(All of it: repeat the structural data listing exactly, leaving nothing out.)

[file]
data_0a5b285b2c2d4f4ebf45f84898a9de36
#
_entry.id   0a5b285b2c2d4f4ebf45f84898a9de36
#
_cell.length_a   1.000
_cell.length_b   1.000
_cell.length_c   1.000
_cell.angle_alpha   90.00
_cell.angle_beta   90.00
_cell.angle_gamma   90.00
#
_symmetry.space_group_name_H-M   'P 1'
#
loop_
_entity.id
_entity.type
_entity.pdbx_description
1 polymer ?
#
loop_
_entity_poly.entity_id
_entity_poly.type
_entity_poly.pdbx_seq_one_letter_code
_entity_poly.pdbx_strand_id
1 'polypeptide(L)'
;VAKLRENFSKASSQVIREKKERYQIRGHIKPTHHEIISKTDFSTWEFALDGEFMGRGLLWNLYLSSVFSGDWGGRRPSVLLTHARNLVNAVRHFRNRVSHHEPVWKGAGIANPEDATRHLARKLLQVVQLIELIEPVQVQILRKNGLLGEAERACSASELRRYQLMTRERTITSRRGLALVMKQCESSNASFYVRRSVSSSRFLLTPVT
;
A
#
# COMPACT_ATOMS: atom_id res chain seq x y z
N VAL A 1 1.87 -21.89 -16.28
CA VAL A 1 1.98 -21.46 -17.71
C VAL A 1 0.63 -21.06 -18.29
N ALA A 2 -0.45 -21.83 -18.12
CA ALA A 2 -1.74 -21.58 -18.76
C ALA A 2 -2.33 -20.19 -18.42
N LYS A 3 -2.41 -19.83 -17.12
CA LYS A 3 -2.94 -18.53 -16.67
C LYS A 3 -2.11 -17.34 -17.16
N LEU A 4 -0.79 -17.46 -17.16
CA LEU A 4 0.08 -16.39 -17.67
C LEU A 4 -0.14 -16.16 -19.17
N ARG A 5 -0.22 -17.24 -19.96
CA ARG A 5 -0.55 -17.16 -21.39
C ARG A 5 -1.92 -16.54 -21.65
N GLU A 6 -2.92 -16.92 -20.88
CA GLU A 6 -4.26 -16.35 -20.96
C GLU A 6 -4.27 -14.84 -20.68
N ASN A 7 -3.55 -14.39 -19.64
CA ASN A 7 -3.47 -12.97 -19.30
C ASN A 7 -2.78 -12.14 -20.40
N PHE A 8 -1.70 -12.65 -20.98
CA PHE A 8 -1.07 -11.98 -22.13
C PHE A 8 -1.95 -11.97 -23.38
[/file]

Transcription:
data_0a5b285b2c2d4f4ebf45f84898a9de36
#
_entry.id   0a5b285b2c2d4f4ebf45f84898a9de36
#
_cell.length_a   1.000
_cell.length_b   1.000
_cell.length_c   1.000
_cell.angle_alpha   90.00
_cell.angle_beta   90.00
_cell.angle_gamma   90.00
#
_symmetry.space_group_name_H-M   'P 1'
#
loop_
_entity.id
_entity.type
_entity.pdbx_description
1 polymer ?
#
loop_
_entity_poly.entity_id
_entity_poly.type
_entity_poly.pdbx_seq_one_letter_code
_entity_poly.pdbx_strand_id
1 'polypeptide(L)'
;VAKLRENFSKASSQVIREKKERYQIRGHIKPTHHEIISKTDFSTWEFALDGEFMGRGLLWNLYLSSVFSGDWGGRRPSVLLTHARNLVNAVRHFRNRVSHHEPVWKGAGIANPEDATRHLARKLLQVVQLIELIEPVQVQILRKNGLLGEAERACSASELRRYQLMTRERTITSRRGLALVMKQCESSNASFYVRRSVSSSRFLLTPVT
;
A
#
# COMPACT_ATOMS: atom_id res chain seq x y z
N VAL A 1 1.87 -21.89 -16.28
CA VAL A 1 1.98 -21.46 -17.71
C VAL A 1 0.63 -21.06 -18.29
N ALA A 2 -0.45 -21.83 -18.12
CA ALA A 2 -1.74 -21.58 -18.76
C ALA A 2 -2.33 -20.19 -18.42
N LYS A 3 -2.41 -19.83 -17.12
CA LYS A 3 -2.94 -18.53 -16.67
C LYS A 3 -2.11 -17.34 -17.16
N LEU A 4 -0.79 -17.46 -17.16
CA LEU A 4 0.08 -16.39 -17.67
C LEU A 4 -0.14 -16.16 -19.17
N ARG A 5 -0.22 -17.24 -19.96
CA ARG A 5 -0.55 -17.16 -21.39
C ARG A 5 -1.92 -16.54 -21.65
N GLU A 6 -2.92 -16.92 -20.88
CA GLU A 6 -4.26 -16.35 -20.96
C GLU A 6 -4.27 -14.84 -20.68
N ASN A 7 -3.55 -14.39 -19.64
CA ASN A 7 -3.47 -12.97 -19.30
C ASN A 7 -2.78 -12.14 -20.40
N PHE A 8 -1.70 -12.65 -20.98
CA PHE A 8 -1.07 -11.98 -22.13
C PHE A 8 -1.95 -11.97 -23.38